Positive Pay is a service offered by banks that is designed to reduce fraudulent check-cashing against your account. If you are writing checks on your bank account (as opposed to using ACH transactions), then the positive pay service, which usually has an extra charge, may be beneficial.
When you activate positive pay, you must send a file of checks that you have written to the bank. The bank will not cash those checks against your account unless they match by check number, dollar amount, and account number. Your file may also include the date of the check and sometimes the payee. Some banks are also able to match payee, but not all of them, so be sure to ask about this.
If there is a mismatch among checks presented for payment, the check will be treated as an exception item and your company will be notified. A representative of your company will let the bank know whether to pay or exclude the exception check.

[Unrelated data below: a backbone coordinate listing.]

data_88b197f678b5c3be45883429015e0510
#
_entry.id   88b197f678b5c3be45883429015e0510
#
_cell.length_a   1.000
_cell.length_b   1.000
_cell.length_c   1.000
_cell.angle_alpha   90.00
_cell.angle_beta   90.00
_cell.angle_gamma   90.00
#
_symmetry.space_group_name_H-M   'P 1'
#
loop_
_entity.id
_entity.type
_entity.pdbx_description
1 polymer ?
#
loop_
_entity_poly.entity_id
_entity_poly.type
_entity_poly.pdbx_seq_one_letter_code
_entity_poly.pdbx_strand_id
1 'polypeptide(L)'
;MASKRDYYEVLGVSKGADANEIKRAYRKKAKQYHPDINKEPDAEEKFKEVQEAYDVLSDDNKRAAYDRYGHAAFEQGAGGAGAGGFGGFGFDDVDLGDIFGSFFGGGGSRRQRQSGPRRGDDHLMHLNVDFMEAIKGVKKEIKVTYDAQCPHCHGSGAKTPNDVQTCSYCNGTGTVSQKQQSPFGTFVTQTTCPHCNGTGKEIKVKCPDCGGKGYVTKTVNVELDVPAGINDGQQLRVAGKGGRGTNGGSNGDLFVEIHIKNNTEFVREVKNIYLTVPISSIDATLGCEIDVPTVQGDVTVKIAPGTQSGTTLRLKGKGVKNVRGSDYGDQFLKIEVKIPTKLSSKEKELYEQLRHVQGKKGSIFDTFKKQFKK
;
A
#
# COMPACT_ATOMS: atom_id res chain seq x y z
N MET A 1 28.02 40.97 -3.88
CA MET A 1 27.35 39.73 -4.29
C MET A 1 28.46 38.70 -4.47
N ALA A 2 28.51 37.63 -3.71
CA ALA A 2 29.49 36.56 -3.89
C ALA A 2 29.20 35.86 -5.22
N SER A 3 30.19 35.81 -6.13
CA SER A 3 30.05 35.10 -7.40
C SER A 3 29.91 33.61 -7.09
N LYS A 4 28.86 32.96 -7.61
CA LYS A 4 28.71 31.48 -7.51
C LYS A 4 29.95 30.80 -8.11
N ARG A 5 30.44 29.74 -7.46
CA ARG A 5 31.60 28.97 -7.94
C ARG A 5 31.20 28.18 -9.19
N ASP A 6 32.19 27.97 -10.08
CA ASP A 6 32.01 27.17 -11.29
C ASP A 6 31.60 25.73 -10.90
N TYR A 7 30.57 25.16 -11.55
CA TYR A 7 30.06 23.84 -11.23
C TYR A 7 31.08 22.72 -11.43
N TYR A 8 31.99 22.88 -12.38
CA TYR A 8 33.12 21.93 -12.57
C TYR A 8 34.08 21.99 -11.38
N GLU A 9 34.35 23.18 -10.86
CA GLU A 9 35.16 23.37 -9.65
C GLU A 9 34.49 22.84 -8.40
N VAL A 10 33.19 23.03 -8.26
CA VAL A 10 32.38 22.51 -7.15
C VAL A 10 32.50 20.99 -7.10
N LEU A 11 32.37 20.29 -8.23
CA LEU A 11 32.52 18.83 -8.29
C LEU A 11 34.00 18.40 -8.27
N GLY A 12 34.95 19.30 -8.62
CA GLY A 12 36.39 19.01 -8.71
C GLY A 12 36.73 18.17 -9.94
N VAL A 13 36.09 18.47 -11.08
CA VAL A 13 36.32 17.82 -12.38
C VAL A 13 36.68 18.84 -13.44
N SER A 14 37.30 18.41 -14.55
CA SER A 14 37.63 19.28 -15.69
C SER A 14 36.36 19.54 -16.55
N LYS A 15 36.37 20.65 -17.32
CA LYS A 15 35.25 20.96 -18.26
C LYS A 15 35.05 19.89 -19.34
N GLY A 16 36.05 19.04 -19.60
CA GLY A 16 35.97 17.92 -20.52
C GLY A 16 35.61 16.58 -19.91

Positive pay helps to deter a couple of types of fraud:
- Checks where someone has changed the amount
- Stolen blank check stock, even if you don’t know about it being stolen
Positive pay is not designed to prevent the type of fraud that occurs when checks are written to a ghost vendor and erroneously approved by management.
If you use positive pay, you should separate the file creation process from the person who actually writes and/or signs the checks. This will give you better internal control.
The main challenge with positive pay is making sure the bank receives the file of checks before they are presented for payment, including any manual checks written. Another issue is the extra cost, although some banks offer this service at no extra charge.
For companies worried about check fraud, consider looking into positive pay with your local bank.